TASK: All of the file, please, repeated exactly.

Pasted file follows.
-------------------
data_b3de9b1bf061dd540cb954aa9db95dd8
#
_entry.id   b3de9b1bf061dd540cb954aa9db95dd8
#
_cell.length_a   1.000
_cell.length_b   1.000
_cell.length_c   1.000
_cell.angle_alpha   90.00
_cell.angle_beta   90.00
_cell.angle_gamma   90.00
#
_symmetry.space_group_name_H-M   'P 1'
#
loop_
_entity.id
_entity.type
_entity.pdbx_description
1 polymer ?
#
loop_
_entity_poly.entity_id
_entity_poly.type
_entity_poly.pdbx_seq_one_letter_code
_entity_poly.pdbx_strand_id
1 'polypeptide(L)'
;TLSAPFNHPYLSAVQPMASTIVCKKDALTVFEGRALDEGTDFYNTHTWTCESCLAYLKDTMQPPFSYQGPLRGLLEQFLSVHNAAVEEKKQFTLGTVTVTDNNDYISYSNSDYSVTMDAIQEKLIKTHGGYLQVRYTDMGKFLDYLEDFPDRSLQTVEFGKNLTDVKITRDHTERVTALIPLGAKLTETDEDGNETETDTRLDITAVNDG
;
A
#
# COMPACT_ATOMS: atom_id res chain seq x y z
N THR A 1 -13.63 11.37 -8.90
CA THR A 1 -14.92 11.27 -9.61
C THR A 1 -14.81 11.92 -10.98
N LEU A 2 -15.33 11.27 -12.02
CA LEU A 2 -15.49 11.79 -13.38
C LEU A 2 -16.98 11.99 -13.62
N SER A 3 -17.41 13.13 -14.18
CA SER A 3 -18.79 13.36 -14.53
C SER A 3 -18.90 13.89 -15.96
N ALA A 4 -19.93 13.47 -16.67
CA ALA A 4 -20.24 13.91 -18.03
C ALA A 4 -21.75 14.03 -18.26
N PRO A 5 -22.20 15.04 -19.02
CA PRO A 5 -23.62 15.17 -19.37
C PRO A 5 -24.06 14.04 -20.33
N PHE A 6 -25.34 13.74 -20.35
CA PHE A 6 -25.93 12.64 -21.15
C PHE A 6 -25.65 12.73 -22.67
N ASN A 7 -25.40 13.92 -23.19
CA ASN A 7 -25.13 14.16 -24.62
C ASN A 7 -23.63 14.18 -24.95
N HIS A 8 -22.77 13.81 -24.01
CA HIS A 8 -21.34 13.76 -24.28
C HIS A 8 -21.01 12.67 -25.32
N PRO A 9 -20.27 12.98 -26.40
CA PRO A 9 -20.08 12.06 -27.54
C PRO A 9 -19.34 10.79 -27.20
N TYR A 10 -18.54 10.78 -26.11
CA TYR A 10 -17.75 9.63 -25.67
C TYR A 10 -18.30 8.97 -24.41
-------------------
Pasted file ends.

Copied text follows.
data_b3de9b1bf061dd540cb954aa9db95dd8
#
_entry.id   b3de9b1bf061dd540cb954aa9db95dd8
#
_cell.length_a   1.000
_cell.length_b   1.000
_cell.length_c   1.000
_cell.angle_alpha   90.00
_cell.angle_beta   90.00
_cell.angle_gamma   90.00
#
_symmetry.space_group_name_H-M   'P 1'
#
loop_
_entity.id
_entity.type
_entity.pdbx_description
1 polymer ?
#
loop_
_entity_poly.entity_id
_entity_poly.type
_entity_poly.pdbx_seq_one_letter_code
_entity_poly.pdbx_strand_id
1 'polypeptide(L)'
;TLSAPFNHPYLSAVQPMASTIVCKKDALTVFEGRALDEGTDFYNTHTWTCESCLAYLKDTMQPPFSYQGPLRGLLEQFLSVHNAAVEEKKQFTLGTVTVTDNNDYISYSNSDYSVTMDAIQEKLIKTHGGYLQVRYTDMGKFLDYLEDFPDRSLQTVEFGKNLTDVKITRDHTERVTALIPLGAKLTETDEDGNETETDTRLDITAVNDG
;
A
#
# COMPACT_ATOMS: atom_id res chain seq x y z
N THR A 1 -13.63 11.37 -8.90
CA THR A 1 -14.92 11.27 -9.61
C THR A 1 -14.81 11.92 -10.98
N LEU A 2 -15.33 11.27 -12.02
CA LEU A 2 -15.49 11.79 -13.38
C LEU A 2 -16.98 11.99 -13.62
N SER A 3 -17.41 13.13 -14.18
CA SER A 3 -18.79 13.36 -14.53
C SER A 3 -18.90 13.89 -15.96
N ALA A 4 -19.93 13.47 -16.67
CA ALA A 4 -20.24 13.91 -18.03
C ALA A 4 -21.75 14.03 -18.26
N PRO A 5 -22.20 15.04 -19.02
CA PRO A 5 -23.62 15.17 -19.37
C PRO A 5 -24.06 14.04 -20.33
N PHE A 6 -25.34 13.74 -20.35
CA PHE A 6 -25.93 12.64 -21.15
C PHE A 6 -25.65 12.73 -22.67
N ASN A 7 -25.40 13.92 -23.19
CA ASN A 7 -25.13 14.16 -24.62
C ASN A 7 -23.63 14.18 -24.95
N HIS A 8 -22.77 13.81 -24.01
CA HIS A 8 -21.34 13.76 -24.28
C HIS A 8 -21.01 12.67 -25.32
N PRO A 9 -20.27 12.98 -26.40
CA PRO A 9 -20.08 12.06 -27.54
C PRO A 9 -19.34 10.79 -27.20
N TYR A 10 -18.54 10.78 -26.11
CA TYR A 10 -17.75 9.63 -25.67
C TYR A 10 -18.30 8.97 -24.41